Getting to Be a Person

Sometimes I refer to my pre-transition self as a ‘shallow husk’ or ‘not really a person’, among other disparaging terms. The reason for that is partly misplaced resentment at having had to be them, living in the closet, partly justified anger at how weirdly sexist I was back then, but mostly it’s the fact that well, it’s true.

Before I came out, I was the equivalent of oatmeal. I was… there. There wasn’t much to like or dislike about me (apart from the clinginess and misogyny), because there wasn’t much to me. I had things I liked, but that was about as deep as I went. I didn’t have meaningful connections with any other person, and I didn’t have much of a personality. Continue reading



Love is weird.

I don’t mean in the typical pop song way. I mean more widely. What’s love, anyways? We use the word to describe what we feel towards family, or close friends, or partners, but I can tell you those are all very different feelings. Except… also not? Like I said, weird.

On one hand, the affection and protectiveness I feel for my little brother is not anything like the admiration I feel for my best friend, and how excited I feel learning more about her, even after all this time being friends. However, thinking of both of them brings a similar smile to my face, and I’ve found I feel the same about their flaws. That is, I couldn’t care less about them. Sure, I can see in what ways they’re not perfect, but it just doesn’t annoy me in the slightest. At times, I’ve even found myself feeling closer to someone after learning about those things. It’s like, I can acknowledge that it’s not a great thing about them, but I still love them more for it somehow.

Beyond that, I’ve found love, particularly romantic love, to be such an iffy term. I hear people talking about what REAL love is and what it isn’t, but… who gets to choose what the word ‘love’ means, really? It’s somewhat like describing the colour blue to another person. It’s an old philosophical idea to illustrate how impossible it is to know for sure what it’s like to be someone else. Continue reading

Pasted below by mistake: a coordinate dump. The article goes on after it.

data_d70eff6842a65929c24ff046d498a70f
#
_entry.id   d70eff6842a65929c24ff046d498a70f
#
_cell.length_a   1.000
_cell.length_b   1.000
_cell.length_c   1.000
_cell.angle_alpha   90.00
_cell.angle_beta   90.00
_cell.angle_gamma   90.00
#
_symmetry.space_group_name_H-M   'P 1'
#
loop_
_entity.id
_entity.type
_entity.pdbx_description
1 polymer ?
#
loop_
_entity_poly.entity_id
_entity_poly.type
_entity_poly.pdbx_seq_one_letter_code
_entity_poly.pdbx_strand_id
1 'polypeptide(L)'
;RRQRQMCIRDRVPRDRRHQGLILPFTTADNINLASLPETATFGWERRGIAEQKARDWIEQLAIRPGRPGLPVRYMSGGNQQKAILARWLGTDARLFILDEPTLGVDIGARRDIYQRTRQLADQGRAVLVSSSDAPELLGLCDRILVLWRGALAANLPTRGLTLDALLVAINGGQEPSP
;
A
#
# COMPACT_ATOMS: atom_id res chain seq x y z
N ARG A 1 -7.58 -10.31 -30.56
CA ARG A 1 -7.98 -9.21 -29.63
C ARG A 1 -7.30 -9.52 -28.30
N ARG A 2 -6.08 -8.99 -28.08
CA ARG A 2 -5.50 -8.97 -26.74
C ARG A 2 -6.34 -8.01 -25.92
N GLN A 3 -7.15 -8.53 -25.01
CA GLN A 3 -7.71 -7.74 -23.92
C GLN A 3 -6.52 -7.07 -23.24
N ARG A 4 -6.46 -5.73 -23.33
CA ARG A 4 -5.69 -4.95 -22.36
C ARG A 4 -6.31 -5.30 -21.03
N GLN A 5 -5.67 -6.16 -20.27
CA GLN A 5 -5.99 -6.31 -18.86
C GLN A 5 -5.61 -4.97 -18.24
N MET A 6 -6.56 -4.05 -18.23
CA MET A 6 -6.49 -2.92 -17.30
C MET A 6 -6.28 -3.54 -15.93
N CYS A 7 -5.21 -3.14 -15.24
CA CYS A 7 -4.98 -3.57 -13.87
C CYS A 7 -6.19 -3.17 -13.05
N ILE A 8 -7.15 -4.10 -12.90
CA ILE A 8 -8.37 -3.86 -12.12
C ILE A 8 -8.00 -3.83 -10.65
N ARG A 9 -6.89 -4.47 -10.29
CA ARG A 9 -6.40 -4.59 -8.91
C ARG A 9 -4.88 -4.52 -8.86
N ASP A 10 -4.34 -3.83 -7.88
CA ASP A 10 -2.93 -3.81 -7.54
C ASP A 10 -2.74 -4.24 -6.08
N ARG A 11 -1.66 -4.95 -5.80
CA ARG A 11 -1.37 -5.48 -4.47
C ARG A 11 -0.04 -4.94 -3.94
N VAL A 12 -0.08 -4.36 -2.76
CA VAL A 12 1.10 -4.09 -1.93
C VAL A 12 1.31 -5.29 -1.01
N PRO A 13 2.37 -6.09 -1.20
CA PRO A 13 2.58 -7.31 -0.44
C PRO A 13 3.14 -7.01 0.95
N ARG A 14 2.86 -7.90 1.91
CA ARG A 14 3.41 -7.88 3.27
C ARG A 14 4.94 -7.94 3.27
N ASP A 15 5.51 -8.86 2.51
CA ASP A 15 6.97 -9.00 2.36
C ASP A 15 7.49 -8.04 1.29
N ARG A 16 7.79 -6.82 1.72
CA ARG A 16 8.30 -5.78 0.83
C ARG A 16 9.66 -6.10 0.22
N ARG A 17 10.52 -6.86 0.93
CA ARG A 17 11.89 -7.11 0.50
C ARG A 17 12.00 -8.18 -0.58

Coming Out

I remember being at a friend’s birthday party about three or four years ago, when I saw some facebook post about National Coming Out day in the US. I felt a familiar weight of hopelesness weigh down my heart and make the rest of the day feel like slow torture.
It felt incredibly cruel for the world to rub in the fact that some people got to be themselves, and actually had a chance at happiness, while I had to live a miserable existence in which no one knew who I was.

When I left for home that night, I felt as if I didn’t have a future, and life would always be awful.
Things have changed quite a bit since then. Continue reading

Motivation, and also Making a New Friend

Some days I don’t know why I write this blog.

I understand the reasons I started it, to give me a place to write down my emotions and to practice my writing. However, sometimes I just feel so, so tired I barely have enough emotional energy to make some popcorn and sit in bed watching TV.

Like today. I’m feeling a lot of things today. I thought writing about them would help, but I don’t even feel up to that. I know some people read these posts, and I’m really grateful to you guys. I just don’t know that many of the posts I write are worth reading.

I suppose it doesn’t matter. What I’ve always heard about developing your talent is that it means making a lot of shit, and that it’s a necessary step in the process. You have to keep it up even when you know it’s not something you yourself would choose to spend time on reading.
Except it does matter, because some of you actually think of this blog as a worthwhile place to spend a few minutes on once or twice a week. Surely I should write something for you, at least?

I should.

Let’s compromise. I will write something honest and real that I am feeling right now and that I think matters, but I won’t write a thousand words like I usually aim to do; I’ll write up until the point I feel comfortable with. Continue reading